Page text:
Our last stop was Berlin Germany. We had become professionals abroad. Not even ten-hour bus rides, IBIS hotels, or Jon’s jokes could keep us down. The daily processes at this point had become routines. To me, I felt like this group could take on any country thrown at us. I felt like any country would feel familiar. Yet, keeping with the theme of each place having its own unique interpretations. Berlin too, didn’t feel the same as the others. Until Berlin we had spent the entirety of the trip looking at the war from the point of view of the victors. Frankly, I didn’t know what to expect in regard to what the Germans would say about the war. I didn’t know if they’d blame themselves and feel shame for it or interpret it in a different way. I came to find out that this is the intentionalist vs functionalist perspective and the Germans have been debating it for some time.

With functionalism, the Germans claim that the Holocaust and other subsequent German actions during the war was a by-product of much smaller decisions. Eventually, over time, the consequences of decision making led the Holocaust to happen. Almost like a sequence of dominoes. In contrast, intentionalist claims that the Holocaust was entirely a product of Hitler’s madness and that the German people should not be held accountable for one man’s actions. At the Wannsee House, where the plan of the final solution was said to have been agreed upon by top Nazi officials, Katie explained to us the difference between the two and what exactly she believed. Like Katie, I don’t think that the German interpretation is exactly one form or the other. On one hand, Hitler should hold much of the blame for the acceleration of the hate. But, I don’t think you can say that every single German citizen shouldn’t be held accountable.  There were those who followed the cause wholeheartedly, as well as those who wanted nothing to do with Hitler. In reality, citizens had little choice. Therefore, I feel as though the German interpretation is a good mix of intentionalist and functionalist perspectives.

With these thoughts in mind, we also visited the Claus von Stauffenberg Memorial and German resistance museum. But, as the museum would explain there really wasn’t such a thing as German resistance. Claus and his crew ran the most recognizable act of resistance during the war. They were responsible for the attempt on Hitler’s life with a briefcase bomb in the summer of 1944. From there they would have staged a coup and proposed a surrender with the Western Allies. Stauffenberg lost the support of Hitler once he witnessed the hated Hitler had preached in the front. This was a huge feat to accomplish. These resistance fighters gained a lot of publicity, yet the actual size of the German resistance was a couple hundred people. Miniscule in comparison to say the French resistance. Like I said, the German people didn’t really have much of a choice of whether to follow Hitler. I understand how the intentionalist argument gets a lot of light, but that being said, you would expect the resistance to be larger if Hitler is supposed to get all the blame.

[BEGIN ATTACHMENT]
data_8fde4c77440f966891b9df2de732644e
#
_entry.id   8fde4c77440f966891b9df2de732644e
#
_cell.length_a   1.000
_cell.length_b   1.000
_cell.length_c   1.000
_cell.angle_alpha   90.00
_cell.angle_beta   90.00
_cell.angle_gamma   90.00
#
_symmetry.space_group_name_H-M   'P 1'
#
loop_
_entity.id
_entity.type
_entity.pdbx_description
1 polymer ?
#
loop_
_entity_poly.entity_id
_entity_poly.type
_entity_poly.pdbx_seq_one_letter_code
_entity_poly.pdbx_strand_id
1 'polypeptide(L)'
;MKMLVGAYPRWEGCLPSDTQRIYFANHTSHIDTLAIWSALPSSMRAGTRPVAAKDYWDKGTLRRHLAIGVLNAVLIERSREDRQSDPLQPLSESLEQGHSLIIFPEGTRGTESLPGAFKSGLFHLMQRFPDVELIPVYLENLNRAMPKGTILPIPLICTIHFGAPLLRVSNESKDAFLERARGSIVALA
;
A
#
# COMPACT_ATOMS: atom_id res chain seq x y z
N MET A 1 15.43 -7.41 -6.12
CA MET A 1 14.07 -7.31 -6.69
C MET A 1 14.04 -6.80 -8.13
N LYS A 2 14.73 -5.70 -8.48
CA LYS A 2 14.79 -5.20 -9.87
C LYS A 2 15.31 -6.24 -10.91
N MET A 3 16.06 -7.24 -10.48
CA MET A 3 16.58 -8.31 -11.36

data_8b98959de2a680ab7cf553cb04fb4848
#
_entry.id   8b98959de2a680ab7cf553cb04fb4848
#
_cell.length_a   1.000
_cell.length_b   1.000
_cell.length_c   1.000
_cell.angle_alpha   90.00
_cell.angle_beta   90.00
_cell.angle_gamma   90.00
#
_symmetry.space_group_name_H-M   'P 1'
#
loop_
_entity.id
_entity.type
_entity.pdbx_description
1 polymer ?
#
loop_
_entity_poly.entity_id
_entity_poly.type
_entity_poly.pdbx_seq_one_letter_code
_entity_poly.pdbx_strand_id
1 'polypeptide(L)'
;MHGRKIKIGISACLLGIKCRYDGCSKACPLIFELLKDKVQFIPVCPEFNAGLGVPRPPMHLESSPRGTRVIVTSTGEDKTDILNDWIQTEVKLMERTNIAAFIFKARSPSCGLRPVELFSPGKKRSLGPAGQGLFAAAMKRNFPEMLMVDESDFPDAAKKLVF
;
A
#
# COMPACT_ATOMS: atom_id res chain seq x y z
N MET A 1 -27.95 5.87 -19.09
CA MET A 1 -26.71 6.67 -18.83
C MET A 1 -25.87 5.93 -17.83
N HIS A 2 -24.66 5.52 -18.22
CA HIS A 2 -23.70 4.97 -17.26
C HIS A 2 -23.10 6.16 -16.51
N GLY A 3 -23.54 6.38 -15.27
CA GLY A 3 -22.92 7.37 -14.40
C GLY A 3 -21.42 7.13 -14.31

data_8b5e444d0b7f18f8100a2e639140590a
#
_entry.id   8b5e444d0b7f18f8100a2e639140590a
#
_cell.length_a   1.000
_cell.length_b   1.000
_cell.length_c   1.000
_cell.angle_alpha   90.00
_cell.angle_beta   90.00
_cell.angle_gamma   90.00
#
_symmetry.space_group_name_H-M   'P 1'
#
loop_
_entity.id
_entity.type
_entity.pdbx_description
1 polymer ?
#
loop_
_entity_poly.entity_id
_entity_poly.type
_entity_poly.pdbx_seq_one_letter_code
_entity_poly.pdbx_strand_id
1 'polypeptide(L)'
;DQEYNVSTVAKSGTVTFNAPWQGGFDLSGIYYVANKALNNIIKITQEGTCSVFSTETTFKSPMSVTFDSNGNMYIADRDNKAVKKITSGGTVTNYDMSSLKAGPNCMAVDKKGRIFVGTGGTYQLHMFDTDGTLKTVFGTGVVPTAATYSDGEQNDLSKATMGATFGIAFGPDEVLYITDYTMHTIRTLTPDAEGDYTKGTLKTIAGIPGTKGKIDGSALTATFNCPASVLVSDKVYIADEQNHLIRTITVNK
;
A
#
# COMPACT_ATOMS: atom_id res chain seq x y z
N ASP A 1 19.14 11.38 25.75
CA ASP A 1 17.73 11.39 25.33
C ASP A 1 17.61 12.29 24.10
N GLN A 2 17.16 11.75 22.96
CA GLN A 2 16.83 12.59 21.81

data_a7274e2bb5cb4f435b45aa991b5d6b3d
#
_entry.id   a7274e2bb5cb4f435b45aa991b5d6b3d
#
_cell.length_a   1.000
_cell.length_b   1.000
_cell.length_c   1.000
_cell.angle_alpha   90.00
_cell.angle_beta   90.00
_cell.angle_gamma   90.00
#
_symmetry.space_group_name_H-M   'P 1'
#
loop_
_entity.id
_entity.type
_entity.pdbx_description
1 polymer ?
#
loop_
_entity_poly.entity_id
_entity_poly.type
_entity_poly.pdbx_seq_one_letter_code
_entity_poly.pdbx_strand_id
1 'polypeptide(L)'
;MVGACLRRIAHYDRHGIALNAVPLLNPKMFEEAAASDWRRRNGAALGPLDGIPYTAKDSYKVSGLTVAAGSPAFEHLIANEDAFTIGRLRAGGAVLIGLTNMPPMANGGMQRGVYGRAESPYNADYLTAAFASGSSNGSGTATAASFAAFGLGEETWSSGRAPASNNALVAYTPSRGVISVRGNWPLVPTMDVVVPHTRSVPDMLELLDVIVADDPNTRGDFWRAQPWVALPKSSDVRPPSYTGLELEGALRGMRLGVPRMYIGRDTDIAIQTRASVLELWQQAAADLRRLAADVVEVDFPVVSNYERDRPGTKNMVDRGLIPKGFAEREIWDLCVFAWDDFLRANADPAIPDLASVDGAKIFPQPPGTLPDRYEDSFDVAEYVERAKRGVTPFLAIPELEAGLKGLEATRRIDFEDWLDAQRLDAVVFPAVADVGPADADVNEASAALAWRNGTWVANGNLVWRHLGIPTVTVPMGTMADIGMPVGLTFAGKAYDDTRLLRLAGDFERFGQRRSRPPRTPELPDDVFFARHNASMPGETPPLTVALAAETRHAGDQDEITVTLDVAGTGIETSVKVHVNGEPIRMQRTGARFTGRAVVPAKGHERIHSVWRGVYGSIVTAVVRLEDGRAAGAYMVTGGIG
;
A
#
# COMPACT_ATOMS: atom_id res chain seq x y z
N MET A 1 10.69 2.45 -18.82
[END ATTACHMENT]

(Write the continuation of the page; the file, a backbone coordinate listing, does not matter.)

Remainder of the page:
Some of our last stops were at the Soviet Memorial and the Holocaust Memorial in Berlin. Both of these memorials I found captivating. The Soviet memorial to me illustrated triumph and Humiliation of the Nazis all while commemorating Remembrance of all the Soviets who died taking the city. The Holocaust Memorial illustrated loss by having tight corridors and uneven elevated surfaces. These were supposed to illustrate how easily someone can come in and out of your life. When you walk through the memorial no same person can walk with you the whole way. Both these memorials were necessary inside Berlin. Too many were victims of the Nazis.